Hence, this critical component is something that should be appreciated in a chronograph design. Smaller column wheels are simply that - being smaller means that they have to be more precisely machined and finished which is technically impressive. Second, a monopusher column wheel has to be 50% more precise in theory. Why?
Imagine a column wheel with 4 pillars. In a standard chronograph, the column wheel (i.e. each pillar) only does start/stop, which is 2 notches. This means with 4 pillars, the column wheel will make a full revolution once per 8 clicks of the pusher (one click rotates 45°). In a monopusher however, the column wheel have to coordinate a start/stop/reset cycle. Hence with 4 pillars, the column wheel now makes a full revolution once per 12 clicks (one click rotates 30°). Having that additional reset state means that the rotation pre click is smaller (30° vs 45°), and thus manufacturing the column wheel for the monopusher variant has to be that much more precise.
In that regard, the Montblanc 1858 monopusher choronograph with its tiny, 5-pillar column wheel and Patek's 27-525PS (5950, 5959) are king in my books. Nevertheless, the one found on FPJ's rattrapante is very impressive - it appears to be of a small size, is a monopusher and has very geometric shaped pillars with nice blackpolishing that makes it a visual treat.
4. Crown gear
This is just a little curiosity I noticed when looking at the movement. Near the crown, the crown gear used for winding is visible which adds more visual complexity to the watch. What is interesting however, is that right above it is the minute counter of the chronograph. This minute counter has a shaft that pierces through the crown gear underneath - so, how does the gear turn then?!
From pictures alone it may appear as an optical illusion of sorts (if thats the right term to describe it), however it is simply explained. The middle portion where the shaft pierces through is actually a stationary crown gear washer - much like many other manual wind watches. Only the crown gear itself at the perimeter of the washer is free to rotate like a ring when you wind the crown.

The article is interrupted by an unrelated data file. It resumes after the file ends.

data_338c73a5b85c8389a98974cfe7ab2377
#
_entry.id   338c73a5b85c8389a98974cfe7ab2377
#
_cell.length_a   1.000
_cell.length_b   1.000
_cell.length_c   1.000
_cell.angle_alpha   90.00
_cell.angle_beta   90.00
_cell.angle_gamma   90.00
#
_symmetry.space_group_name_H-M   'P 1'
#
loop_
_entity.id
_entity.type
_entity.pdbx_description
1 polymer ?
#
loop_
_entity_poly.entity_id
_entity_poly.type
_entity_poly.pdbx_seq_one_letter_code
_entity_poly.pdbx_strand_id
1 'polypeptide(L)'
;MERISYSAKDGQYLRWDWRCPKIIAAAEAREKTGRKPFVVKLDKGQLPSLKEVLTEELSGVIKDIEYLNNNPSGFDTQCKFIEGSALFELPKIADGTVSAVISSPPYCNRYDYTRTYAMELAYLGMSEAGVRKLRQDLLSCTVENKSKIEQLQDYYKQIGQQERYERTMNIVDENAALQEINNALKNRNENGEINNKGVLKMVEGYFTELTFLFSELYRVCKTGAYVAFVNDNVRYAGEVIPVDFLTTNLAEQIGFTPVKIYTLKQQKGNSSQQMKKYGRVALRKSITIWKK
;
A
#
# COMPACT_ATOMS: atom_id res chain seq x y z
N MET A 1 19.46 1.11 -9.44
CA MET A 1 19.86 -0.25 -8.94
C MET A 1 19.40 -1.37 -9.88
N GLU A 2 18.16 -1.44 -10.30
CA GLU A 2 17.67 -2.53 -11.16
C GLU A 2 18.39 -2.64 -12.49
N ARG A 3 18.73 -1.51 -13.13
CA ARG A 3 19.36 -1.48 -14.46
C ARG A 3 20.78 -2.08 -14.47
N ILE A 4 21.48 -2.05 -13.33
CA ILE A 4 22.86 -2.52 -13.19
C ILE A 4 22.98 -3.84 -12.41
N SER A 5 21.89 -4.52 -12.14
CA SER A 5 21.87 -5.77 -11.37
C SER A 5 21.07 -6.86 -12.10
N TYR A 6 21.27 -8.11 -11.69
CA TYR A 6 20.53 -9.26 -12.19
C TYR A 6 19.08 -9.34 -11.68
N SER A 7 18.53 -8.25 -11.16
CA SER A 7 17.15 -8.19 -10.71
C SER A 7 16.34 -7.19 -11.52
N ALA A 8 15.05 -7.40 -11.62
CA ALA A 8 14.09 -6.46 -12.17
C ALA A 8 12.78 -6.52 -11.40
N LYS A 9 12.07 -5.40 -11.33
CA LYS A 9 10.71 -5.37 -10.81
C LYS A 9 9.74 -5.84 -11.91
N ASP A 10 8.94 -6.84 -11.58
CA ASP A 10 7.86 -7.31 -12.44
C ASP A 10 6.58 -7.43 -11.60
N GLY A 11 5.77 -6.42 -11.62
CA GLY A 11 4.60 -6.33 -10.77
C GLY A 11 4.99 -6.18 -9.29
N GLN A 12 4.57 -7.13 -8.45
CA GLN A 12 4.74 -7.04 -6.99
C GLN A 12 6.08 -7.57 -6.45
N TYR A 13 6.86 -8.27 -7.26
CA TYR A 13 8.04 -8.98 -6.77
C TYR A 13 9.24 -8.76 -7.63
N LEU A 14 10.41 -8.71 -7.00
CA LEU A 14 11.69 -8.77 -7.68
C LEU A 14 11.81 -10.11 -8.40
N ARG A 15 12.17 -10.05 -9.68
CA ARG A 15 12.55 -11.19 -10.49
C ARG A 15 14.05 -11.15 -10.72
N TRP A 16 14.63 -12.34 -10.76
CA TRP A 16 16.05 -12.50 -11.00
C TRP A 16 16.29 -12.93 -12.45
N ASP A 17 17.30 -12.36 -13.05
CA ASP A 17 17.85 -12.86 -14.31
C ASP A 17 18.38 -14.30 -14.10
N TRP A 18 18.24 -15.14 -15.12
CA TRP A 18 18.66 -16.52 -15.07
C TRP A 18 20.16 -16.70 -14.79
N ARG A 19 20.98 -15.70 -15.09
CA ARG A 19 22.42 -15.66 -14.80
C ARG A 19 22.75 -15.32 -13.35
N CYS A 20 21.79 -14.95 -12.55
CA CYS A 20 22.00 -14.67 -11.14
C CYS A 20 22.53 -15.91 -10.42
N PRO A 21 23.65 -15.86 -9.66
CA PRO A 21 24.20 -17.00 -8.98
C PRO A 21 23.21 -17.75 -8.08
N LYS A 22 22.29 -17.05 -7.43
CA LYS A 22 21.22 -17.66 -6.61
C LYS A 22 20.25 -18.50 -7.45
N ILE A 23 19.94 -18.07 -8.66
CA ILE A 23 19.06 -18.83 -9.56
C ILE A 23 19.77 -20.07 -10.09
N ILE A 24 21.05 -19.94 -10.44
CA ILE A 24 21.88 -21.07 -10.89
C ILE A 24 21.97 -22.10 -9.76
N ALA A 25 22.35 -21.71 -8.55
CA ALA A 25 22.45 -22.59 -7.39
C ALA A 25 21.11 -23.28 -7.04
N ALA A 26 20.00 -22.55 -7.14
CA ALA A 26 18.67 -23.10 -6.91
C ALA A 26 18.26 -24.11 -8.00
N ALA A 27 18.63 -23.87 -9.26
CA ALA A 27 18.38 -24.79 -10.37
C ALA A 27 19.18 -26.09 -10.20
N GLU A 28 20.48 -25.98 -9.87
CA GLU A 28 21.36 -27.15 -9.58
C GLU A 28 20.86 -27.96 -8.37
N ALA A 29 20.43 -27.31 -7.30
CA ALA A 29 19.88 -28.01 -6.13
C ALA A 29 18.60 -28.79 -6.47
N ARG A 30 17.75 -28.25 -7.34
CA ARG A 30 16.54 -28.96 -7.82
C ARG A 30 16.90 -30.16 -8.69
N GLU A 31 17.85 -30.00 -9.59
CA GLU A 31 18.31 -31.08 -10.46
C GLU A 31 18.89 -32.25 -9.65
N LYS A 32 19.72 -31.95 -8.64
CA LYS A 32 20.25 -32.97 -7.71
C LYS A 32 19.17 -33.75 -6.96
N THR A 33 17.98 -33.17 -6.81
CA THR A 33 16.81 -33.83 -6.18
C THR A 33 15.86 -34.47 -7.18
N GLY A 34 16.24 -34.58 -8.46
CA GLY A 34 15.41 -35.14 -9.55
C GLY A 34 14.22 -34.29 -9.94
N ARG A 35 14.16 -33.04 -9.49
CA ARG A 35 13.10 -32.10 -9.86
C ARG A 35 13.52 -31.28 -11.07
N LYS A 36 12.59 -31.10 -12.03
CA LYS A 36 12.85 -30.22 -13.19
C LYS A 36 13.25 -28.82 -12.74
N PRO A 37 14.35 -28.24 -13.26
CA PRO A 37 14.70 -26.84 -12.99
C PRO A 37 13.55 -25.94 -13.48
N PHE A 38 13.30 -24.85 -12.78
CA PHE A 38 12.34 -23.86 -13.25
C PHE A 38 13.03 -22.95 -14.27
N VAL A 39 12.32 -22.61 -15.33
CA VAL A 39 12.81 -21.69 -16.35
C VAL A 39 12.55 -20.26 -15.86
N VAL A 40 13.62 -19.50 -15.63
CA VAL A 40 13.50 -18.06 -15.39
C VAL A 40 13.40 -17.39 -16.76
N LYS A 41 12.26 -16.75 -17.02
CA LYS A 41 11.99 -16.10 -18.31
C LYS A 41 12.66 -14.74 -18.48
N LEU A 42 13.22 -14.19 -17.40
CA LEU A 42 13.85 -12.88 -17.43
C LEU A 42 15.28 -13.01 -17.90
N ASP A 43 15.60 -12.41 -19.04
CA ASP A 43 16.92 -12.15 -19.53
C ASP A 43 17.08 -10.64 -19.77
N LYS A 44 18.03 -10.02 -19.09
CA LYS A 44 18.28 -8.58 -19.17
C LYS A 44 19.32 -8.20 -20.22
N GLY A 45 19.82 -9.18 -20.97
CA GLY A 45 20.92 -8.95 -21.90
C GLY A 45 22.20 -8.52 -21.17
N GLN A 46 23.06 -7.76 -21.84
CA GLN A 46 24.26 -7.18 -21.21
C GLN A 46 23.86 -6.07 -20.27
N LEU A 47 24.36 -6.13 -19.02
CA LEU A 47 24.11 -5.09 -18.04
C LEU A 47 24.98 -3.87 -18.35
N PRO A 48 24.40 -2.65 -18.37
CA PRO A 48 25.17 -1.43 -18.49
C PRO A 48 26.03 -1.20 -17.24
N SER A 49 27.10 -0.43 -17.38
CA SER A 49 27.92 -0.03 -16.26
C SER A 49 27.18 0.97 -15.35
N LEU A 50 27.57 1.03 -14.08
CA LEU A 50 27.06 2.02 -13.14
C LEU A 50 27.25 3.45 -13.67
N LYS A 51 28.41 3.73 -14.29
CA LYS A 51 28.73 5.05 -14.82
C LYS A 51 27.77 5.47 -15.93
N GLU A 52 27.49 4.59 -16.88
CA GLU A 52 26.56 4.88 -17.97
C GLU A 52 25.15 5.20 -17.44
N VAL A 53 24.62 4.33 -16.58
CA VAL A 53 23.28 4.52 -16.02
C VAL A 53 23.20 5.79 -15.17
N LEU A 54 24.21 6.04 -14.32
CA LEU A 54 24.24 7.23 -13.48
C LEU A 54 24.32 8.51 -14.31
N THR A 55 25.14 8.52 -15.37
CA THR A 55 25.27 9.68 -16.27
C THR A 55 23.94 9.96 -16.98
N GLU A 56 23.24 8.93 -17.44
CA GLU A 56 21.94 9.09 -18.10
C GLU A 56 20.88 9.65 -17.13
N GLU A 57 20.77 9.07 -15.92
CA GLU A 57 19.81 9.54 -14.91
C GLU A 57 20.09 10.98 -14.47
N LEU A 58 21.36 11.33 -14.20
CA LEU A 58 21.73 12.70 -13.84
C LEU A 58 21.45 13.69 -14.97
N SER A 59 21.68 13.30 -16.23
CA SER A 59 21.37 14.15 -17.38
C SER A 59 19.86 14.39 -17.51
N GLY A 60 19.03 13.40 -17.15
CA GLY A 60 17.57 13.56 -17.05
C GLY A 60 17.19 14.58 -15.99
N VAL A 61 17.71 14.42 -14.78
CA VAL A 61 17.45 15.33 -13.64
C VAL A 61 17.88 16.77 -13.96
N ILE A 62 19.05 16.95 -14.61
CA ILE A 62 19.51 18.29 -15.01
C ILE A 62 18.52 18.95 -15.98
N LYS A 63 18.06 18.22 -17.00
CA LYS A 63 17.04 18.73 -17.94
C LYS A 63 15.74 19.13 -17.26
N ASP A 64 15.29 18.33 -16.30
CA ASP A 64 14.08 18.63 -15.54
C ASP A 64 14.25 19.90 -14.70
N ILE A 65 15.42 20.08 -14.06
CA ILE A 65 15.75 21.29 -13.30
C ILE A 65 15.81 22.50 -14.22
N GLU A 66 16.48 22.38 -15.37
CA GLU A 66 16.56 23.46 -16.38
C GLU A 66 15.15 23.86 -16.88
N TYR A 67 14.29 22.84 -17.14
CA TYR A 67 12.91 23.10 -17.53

5. Rattrapante mechanism
Now onto the key component - the split-seconds mechanism itself (also known as the rattrapante). FPJ's implementation is of a familiar view; it is a classic, column-wheel rattrapante module that is added onto a base chronograph movement. This means that in theory, one could always remove this rattrapante module to make a pure chronograph-only watch which would be thinner.
Of interest is that there is no isolateur mechanism on the rattrapante. The isolateur mechanism is an extra wheel that is stacked on-top of the rattrapante wheel which serves to prevent friction of dragging over the heartcam.
A rattrapante is basically a chronograph but with an extra rattrapante wheel that is stacked on top of the chronograph seconds wheel. This wheel has a spring-loaded lever affixed to it. Undernearth this wheel and mechanically disconnected from it, is the regular chronograph seconds wheel but with a heart-cam affixed onto it. These two wheels are coupled only via the spring-loaded lever acting onto the heart-cam.
When a rattrapante is activated, two "jaws" surrounding the rattrapante wheel lock inwards, holding the wheel in place. The chronograph seconds under it continues to rotate with its heartcam, and therefore the spring-loaded lever "drags" over the heartcam. When the rattrapante is deactivated, the "jaws" open up, and thus the rattrapante wheel springs back from the force of this spring-loaded lever onto the heartcam.